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Triumph TR6 - Air Filter Test
|While some of this should be intuitively obvious, it still makes for an interesting read.... |
|Great article Steve. I have long been a K&N fan, particularly for the TR6, and halfway through reading it, I was wondering if I had been taken for a sucker all these years. |
It seems to show up K&N in a poor light, but there are a couple of aspects which are not mentioned which I think are important for us as TR owners.
As the K&N is re-useable,the cost benefit profile is different to that of dispoable filters. Secondly, we are after high air-flow & volume for our cars, admittedly at the expense of protection, and I reckon the trade-off of "a bit more" dust in the combustion chamber is worth it. The fuel/air mix in our tractor engines is pre-set and any restrictions in the air available will result in a gradual richening of the mix.
I guess K&N's may be less appropriate for EFI cars as there is compensation for restrictions in air flow as the filter gets clogged. (and trucks as stated).
|Indeed an interesting article. Makes you think. I don't have the multi-thousand dollar test equipment, but from my perspective--Recently bought K&N replacement filters for stock air box. From a strictly drivers standpoint, I feel the K&N air filters have quickened the car, especially at higher RPM. Just a seat of the pants perception.|
Hopefully this is not a result of the need to justify the expenditure.
|all that's missing here (in the test) is a link to buy AC/Delco stock. I reject and am repulsed by the onslaught of "data". I'll keep buying crappy Fram filters (which thankfully wasn't even on the test) like I have forever, and, since it showed K and N's in a dim light I regard them with more merit than ever. This is anal retention with documentation. |
Thanks Steve for posting, sorry for the rant...
p.s. people, don't forget to change your air filter when it's dirty......ok....that's all...
|Does this really show the K&N in a bad light? Remember, it is like everything else out there. From a product engineering standpoint, everything is a compromise. You want better filtration, you will usually flow less air through the same nominal surface area. If you are willing to trade filtration for flow, then more "stuff" gets through. When do you need the most flow with your TR motor? When itís wide open throttle time...|
Now let's think about the personal compromises we make with these cars. Do you use your TR as a daily driver? Then you might want to give up flow for filtration, same thing if you live in a particularly dusty area. Or are you like most TR owners these days and use your TR as a toy car? Carrying that a bit further, don't you tend to TRomp on the throttle a bit harder in your toy than in your daily driver just for the hell of it? Then you can afford to give up some filtration for flow (and a little more noise which almost always makes it seem quicker/faster) if you so desire.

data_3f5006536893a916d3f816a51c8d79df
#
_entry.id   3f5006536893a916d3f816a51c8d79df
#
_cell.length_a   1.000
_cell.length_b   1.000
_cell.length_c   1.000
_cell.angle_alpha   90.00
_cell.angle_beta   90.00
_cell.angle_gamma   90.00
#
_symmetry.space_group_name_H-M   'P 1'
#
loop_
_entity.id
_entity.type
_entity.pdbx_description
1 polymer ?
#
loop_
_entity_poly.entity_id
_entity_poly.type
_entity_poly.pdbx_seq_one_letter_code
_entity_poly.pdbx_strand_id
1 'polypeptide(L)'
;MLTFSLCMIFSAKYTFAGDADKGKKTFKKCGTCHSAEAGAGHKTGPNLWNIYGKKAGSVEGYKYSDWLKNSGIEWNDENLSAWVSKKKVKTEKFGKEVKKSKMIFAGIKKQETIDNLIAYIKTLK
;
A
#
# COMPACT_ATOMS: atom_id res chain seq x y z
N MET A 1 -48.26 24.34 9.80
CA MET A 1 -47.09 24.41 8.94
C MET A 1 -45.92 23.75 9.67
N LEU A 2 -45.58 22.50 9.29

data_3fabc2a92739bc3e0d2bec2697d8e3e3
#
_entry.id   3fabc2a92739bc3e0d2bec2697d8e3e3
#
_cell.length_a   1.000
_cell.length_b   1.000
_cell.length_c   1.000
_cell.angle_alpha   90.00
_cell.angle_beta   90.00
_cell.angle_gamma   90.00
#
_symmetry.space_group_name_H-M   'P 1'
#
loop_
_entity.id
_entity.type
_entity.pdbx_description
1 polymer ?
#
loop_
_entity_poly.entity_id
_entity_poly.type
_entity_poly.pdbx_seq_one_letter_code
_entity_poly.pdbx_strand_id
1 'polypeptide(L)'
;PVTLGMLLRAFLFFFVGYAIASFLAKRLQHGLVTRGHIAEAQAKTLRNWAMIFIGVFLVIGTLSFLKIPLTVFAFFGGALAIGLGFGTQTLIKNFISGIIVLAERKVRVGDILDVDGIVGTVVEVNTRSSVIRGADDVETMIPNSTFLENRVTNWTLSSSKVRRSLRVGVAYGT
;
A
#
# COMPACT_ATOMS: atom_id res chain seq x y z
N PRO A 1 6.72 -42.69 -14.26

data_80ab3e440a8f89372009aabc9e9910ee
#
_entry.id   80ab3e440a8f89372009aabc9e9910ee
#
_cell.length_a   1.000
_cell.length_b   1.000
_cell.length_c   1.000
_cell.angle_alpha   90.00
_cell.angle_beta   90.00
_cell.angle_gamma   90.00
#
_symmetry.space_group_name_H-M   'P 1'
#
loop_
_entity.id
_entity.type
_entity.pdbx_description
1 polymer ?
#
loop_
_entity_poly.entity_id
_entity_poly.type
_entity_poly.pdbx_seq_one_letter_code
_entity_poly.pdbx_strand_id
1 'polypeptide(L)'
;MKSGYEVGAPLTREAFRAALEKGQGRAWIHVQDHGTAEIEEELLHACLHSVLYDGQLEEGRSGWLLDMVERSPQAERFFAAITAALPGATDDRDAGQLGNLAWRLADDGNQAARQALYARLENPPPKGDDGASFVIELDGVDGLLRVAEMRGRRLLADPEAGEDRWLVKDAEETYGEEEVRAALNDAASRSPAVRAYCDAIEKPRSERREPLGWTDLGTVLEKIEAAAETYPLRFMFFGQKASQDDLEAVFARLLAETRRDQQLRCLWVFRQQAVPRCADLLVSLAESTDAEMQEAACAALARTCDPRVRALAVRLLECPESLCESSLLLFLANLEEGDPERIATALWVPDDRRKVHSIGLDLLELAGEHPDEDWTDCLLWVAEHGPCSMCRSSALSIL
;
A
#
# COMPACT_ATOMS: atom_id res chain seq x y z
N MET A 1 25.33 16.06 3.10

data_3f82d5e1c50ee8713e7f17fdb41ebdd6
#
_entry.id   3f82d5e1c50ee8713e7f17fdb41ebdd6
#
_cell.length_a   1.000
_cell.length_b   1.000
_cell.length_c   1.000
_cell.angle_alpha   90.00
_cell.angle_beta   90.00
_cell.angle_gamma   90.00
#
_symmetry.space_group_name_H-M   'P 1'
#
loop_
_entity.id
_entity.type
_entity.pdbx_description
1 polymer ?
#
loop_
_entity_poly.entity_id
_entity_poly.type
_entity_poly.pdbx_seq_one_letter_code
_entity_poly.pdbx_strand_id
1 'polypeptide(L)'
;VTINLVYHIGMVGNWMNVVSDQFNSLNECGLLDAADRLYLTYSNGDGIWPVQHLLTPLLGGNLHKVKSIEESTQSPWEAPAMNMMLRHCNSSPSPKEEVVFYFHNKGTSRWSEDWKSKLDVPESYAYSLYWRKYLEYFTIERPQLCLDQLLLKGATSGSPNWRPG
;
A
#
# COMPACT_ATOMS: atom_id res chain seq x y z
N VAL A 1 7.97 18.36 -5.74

Or are you at the far extreme like a friend of mine with what could very well be the world's scariest TR250 (a very nice car with excellent workmanship on his rebuild, but scary as it can be)? He drives the car maybe three or four times a year, runs no filtration at all because he elected to run longer air horns on his DCOEs and there is no good way for him to run filtration without butchering the bodywork.
So, what are you looking for and where do you make your compromise? Which filter is shown in a bad light is a largely function of where you are going in the decision making process. For the application in this test, K&N is not the best choice in my mind, but I can easily envision a set of test parameters where the AC filter would not fare as well. As stated in the originating post, "some of this should be intuitively obvious."
Besides, I dare say that even the sorriest filter used in this small and limited to one specific application test would make a better choice that the oil wetted mesh filters used the early TRs and even by VW into the early seventies.
This thread was discussed between 30/09/2005 and 01/10/2005
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